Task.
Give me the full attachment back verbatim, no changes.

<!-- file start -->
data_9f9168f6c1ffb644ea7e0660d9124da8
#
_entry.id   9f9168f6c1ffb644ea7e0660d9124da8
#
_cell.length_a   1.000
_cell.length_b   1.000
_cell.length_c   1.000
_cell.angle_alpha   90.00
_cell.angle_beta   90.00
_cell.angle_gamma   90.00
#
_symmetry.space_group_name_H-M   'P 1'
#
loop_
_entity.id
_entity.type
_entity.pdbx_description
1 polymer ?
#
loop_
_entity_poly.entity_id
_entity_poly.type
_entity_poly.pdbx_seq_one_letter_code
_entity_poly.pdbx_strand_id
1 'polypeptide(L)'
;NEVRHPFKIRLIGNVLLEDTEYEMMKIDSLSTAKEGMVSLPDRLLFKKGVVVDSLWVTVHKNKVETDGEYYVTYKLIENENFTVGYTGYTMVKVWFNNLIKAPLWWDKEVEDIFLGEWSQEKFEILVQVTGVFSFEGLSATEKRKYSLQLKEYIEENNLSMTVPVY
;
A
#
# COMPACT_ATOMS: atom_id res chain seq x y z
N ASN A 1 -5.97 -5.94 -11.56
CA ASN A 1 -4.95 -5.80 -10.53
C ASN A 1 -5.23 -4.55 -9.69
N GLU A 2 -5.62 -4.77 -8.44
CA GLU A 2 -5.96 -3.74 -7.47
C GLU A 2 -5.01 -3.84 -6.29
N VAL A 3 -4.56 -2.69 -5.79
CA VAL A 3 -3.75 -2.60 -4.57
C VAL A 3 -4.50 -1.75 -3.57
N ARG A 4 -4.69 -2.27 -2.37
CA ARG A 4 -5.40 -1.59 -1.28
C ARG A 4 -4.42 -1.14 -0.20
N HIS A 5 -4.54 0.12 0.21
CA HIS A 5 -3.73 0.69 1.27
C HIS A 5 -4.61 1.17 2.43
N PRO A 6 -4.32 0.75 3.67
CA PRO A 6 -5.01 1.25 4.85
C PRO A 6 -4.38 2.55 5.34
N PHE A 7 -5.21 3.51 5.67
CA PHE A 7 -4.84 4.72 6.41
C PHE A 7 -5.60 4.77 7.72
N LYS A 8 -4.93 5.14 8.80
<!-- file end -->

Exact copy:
data_9f9168f6c1ffb644ea7e0660d9124da8
#
_entry.id   9f9168f6c1ffb644ea7e0660d9124da8
#
_cell.length_a   1.000
_cell.length_b   1.000
_cell.length_c   1.000
_cell.angle_alpha   90.00
_cell.angle_beta   90.00
_cell.angle_gamma   90.00
#
_symmetry.space_group_name_H-M   'P 1'
#
loop_
_entity.id
_entity.type
_entity.pdbx_description
1 polymer ?
#
loop_
_entity_poly.entity_id
_entity_poly.type
_entity_poly.pdbx_seq_one_letter_code
_entity_poly.pdbx_strand_id
1 'polypeptide(L)'
;NEVRHPFKIRLIGNVLLEDTEYEMMKIDSLSTAKEGMVSLPDRLLFKKGVVVDSLWVTVHKNKVETDGEYYVTYKLIENENFTVGYTGYTMVKVWFNNLIKAPLWWDKEVEDIFLGEWSQEKFEILVQVTGVFSFEGLSATEKRKYSLQLKEYIEENNLSMTVPVY
;
A
#
# COMPACT_ATOMS: atom_id res chain seq x y z
N ASN A 1 -5.97 -5.94 -11.56
CA ASN A 1 -4.95 -5.80 -10.53
C ASN A 1 -5.23 -4.55 -9.69
N GLU A 2 -5.62 -4.77 -8.44
CA GLU A 2 -5.96 -3.74 -7.47
C GLU A 2 -5.01 -3.84 -6.29
N VAL A 3 -4.56 -2.69 -5.79
CA VAL A 3 -3.75 -2.60 -4.57
C VAL A 3 -4.50 -1.75 -3.57
N ARG A 4 -4.69 -2.27 -2.37
CA ARG A 4 -5.40 -1.59 -1.28
C ARG A 4 -4.42 -1.14 -0.20
N HIS A 5 -4.54 0.12 0.21
CA HIS A 5 -3.73 0.69 1.27
C HIS A 5 -4.61 1.17 2.43
N PRO A 6 -4.32 0.75 3.67
CA PRO A 6 -5.01 1.25 4.85
C PRO A 6 -4.38 2.55 5.34
N PHE A 7 -5.21 3.51 5.67
CA PHE A 7 -4.84 4.72 6.41
C PHE A 7 -5.60 4.77 7.72
N LYS A 8 -4.93 5.14 8.80